Wednesday, February 18, 2009

Of Condoms and Pink Onions

Some random observations about Mexican culture:

Every time I go into a restaurant, I am served a little side dish with condiments. One, which previously had been unidentifiable, is little pink crunchy vegetable slices. Finally I asked a waiter. What? The mystery solved: they are pink onions. And how did they get pink? They are soaked in beet juice. This isn't just one restaurant, but restaurants all across Mexico. Me? I'm perfectly happy to take my onions in plain old white. But pink must be considered something extra fancy here.
In the U.S., we say it's "black & white." In Mexico, it's always "white & black." Why? I don't know, and I'm not going to do any linguist anthropology here.
Last night, bored, I turned on television. It's a real treat to have TV, since my hotel in Campeche was TV-less. Here, it's not cable, but just local stations (in Spanish). To my SHOCK, I happened to turn on a COMMERCIAL. In the commercial, a mouth, speaking into a microphone, was reading off a list of veneral diseases. All of a sudden, a hand places a condom over the microphone, and the list is silenced. made its point. But it's a commercial that would never, ever, be allowed to air in the U.S.
Since I enjoy wandering around in bookstores, I've done that in Mexico, too. Some thoughts.
1. There are many fewer bookstores in Mexico. Only in larger cities, or near universities will you find bookstores. Reading for pleasure is done at a much lower rate than in the U.S. or Western Europe.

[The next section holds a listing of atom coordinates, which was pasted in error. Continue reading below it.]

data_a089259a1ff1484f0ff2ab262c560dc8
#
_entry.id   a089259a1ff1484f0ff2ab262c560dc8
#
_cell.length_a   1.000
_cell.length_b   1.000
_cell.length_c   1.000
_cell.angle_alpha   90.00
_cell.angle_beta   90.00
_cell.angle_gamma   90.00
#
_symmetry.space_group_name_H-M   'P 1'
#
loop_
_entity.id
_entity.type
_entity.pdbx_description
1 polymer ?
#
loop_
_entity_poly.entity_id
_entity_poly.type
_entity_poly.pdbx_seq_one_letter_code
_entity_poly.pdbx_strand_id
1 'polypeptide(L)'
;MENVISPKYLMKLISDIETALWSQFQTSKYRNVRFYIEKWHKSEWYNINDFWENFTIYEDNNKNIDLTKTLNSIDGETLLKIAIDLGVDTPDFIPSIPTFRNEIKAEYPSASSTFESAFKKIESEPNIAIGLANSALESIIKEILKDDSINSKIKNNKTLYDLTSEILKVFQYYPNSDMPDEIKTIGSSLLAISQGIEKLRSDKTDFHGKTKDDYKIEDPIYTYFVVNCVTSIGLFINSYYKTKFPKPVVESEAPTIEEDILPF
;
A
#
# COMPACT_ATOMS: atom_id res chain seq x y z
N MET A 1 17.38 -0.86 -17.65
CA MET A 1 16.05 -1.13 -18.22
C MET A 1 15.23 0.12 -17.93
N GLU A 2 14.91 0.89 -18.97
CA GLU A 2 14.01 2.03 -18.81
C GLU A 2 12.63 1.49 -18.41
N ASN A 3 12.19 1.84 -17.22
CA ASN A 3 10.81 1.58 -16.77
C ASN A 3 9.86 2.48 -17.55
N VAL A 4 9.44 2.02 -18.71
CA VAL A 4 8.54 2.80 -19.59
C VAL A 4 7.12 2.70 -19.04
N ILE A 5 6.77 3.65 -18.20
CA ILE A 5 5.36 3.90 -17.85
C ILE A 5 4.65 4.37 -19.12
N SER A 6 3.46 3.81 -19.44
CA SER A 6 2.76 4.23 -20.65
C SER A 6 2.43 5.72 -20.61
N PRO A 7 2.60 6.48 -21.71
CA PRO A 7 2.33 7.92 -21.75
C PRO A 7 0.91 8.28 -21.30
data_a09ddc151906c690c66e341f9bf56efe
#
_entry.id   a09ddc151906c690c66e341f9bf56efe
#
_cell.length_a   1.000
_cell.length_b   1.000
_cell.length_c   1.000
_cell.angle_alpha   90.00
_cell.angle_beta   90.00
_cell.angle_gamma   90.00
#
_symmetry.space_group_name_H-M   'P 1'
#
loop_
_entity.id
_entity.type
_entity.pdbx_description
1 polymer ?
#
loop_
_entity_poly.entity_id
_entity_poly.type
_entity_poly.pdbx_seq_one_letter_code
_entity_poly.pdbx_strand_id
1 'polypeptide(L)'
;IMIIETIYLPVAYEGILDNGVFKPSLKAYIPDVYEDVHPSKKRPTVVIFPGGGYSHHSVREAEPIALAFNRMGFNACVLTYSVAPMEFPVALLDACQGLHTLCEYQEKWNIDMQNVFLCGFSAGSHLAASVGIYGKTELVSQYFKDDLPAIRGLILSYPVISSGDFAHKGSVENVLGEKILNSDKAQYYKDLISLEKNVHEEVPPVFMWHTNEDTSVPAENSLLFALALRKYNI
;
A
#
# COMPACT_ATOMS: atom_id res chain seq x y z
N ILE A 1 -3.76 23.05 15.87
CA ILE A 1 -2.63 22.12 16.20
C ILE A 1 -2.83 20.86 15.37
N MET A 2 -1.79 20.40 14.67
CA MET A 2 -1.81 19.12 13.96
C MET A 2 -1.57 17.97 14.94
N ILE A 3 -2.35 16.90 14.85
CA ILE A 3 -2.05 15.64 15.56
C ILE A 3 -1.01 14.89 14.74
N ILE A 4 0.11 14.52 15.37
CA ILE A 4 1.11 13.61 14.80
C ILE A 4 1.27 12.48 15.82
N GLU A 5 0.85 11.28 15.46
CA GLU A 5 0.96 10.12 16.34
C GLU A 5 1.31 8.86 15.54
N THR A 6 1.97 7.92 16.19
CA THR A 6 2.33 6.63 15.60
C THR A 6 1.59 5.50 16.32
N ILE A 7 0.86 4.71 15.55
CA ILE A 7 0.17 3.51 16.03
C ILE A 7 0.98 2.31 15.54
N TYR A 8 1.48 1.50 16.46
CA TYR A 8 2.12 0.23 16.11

2. Most are independent bookstores. Nothing is like the big U.S. monsters, Barnes & Noble and Borders
3. The selection here is much more limited. Fewer books and fewer titles.
4. Surprisingly, the Mexican bookstores always have a much richer assortemnt of poetry titles. Those romantic Latins!
5. And the most frustrating--Whereas in the States, booksellers do everything they can do to get you to thumb through their books, including allowing you to take them into the instore cafe and browse over Mexico every book is shrink-wrapped in cellophane. What are they afraid of: that by looking through a copy you might actually want to BUY a book? Duh!
6. Think maybe #5 and #1 are correlated?

In U.S. department stores, women's fashion is always placed near the entrance on the first floor, men's stuff on the second floor. In many stores in Mexico, I've noticed the reverse. Men's on the first, women's upstairs. Probably the remnants of the macho male-oriented society.

A year an a half ago, I had an astrological reading done by an astrologer based in Utah. She knew nothing about me other than the time and place of my birth. In our conversation, she (unprompted) said, "do you know Merida, Yucatan? It's a very good place for you to be." And here I am. Hmmm...

When I was here in Merida two years ago, I met a guy at the American Library who had a Mexican friend who runs a tourism school here. I took down the name and address and walked over to ask about teaching English there. Fast forward 2 years to today. After checking in and getting settled in my hotel (which I found on the Internet), I went out for a stroll. Directly in front of the hotel, across the street....the very same tourism school. Chance? Maybe.